- By Editorial Team
For a while, getting listed on as many directories as possible was thought to be the best approach to listings management, and not only that, but the ONLY thing businesses had to focus on. When the local SEO industry began to pick up momentum about 7-8 years ago, this approach made sense due to the way Google’s algorithm ranked local pages. The more you had identical NAP data in as many places as possible, the better it was for your location and the more likely you were to rank.
The industry responded with listings solutions that reflected the popular opinion at the time, enacting a “pay and spray model” across a fixed number of directories deemed “important” for ranking signals by Google. Because this approach relies on location information being syndicated to a predefined number of directories without organic claiming, it causes a number of issues:
1. Saturation: When all businesses are listed on the same directories, with no true content differentiation, no one wins.
2. Stagnation: Impressions skyrocket at the initial creation of the listings but plateau fairly quickly, and in many cases start to dip over time. If everyone in the industry is also claiming and updating basic NAP data on the same set directories those who want to succeed will have to go a step further.
So what’s the answer to owning local marketing with these realities in mind?
Most local SEO experts agree today that it’s not about the quantity of citations you have, but the quality of the sites they are featured on. They also highlight how important it is to claim existing listings, and delete duplicates where you can. To succeed in the local ecosystem today, first focus on choosing the right directories for your industry based on pertinent local data, and then ensure you are constantly refreshing your listings with new, valuable content.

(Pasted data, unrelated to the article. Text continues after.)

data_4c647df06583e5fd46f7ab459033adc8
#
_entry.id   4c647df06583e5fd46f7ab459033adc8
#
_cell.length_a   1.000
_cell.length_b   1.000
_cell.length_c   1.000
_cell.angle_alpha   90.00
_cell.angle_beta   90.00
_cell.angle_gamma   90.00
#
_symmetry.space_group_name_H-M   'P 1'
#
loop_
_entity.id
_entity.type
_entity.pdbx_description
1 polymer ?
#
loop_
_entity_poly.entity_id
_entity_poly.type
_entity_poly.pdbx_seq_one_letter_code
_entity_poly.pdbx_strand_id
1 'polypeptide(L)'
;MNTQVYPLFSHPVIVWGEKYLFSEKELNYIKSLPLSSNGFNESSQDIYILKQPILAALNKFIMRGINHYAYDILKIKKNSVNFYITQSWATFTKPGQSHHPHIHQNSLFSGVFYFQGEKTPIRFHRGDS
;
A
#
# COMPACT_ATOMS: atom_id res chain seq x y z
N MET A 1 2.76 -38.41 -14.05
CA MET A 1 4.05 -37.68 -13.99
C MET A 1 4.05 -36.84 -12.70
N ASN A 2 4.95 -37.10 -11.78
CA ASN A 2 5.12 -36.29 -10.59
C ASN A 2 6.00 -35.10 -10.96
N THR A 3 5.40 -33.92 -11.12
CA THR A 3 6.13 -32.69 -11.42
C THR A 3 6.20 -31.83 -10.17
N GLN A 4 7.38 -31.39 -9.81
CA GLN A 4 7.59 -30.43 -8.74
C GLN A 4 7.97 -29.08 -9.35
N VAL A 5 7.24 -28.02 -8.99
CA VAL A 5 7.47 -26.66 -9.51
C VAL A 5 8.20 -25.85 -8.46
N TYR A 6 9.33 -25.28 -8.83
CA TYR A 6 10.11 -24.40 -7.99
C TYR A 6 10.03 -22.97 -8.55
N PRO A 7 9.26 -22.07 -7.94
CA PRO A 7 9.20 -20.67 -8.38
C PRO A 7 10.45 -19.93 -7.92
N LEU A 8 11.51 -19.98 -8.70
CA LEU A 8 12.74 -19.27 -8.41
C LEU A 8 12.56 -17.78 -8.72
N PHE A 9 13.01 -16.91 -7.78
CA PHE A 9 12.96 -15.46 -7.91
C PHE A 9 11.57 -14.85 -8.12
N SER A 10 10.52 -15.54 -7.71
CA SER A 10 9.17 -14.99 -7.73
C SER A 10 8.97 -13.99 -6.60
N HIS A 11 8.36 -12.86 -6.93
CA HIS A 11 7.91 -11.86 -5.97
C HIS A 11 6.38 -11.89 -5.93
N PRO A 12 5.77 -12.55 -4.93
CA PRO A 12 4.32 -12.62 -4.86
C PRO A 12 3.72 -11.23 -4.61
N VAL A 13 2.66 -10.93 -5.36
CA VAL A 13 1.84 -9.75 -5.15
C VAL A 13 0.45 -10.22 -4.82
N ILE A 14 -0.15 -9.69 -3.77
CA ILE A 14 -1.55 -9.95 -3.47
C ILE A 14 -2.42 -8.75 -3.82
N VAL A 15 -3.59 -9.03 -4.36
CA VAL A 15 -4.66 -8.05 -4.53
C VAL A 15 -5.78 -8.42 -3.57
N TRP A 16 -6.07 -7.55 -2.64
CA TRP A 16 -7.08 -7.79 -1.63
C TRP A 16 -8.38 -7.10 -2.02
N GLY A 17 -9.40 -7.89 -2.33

To help brands own their local listings SweetIQ has launched The Smart Network.
Using data that the SweetIQ Local Marketing Hub has collected over the last 8 years, we have compiled a network of directories parsed by vertical which focus on the best search and discovery sites by industry. “Great,” you say, “So that solves the issue of being listed in the exact same places as everyone else, but what about the issue of basic NAP data being the same across all channels? How do I increase impressions on those listings?”
Constantly updating the locations’ listings with relevant updates is one method we’ve seen work for our clients. By updating location descriptions with rich content like photos, and including relevant links to sales and promotions that synchronize with an overall marketing calendar we’ve seen an increase in impressions over time, as well as a lift in the number of actionable clicks on any links. By looking at relevant metrics like calls to stores, driving direction requests, in-store visits, coupon redemptions, UBER rides completed, etc… our algorithms are able to measure the impact local campaigns have had on increasing the flow of in-store visitors on a store-by-store basis, and of course in aggregate across an entire brand. This type of data is invaluable to our customers who are now able to attribute actual dollar spend at the store level that originated from a local campaign.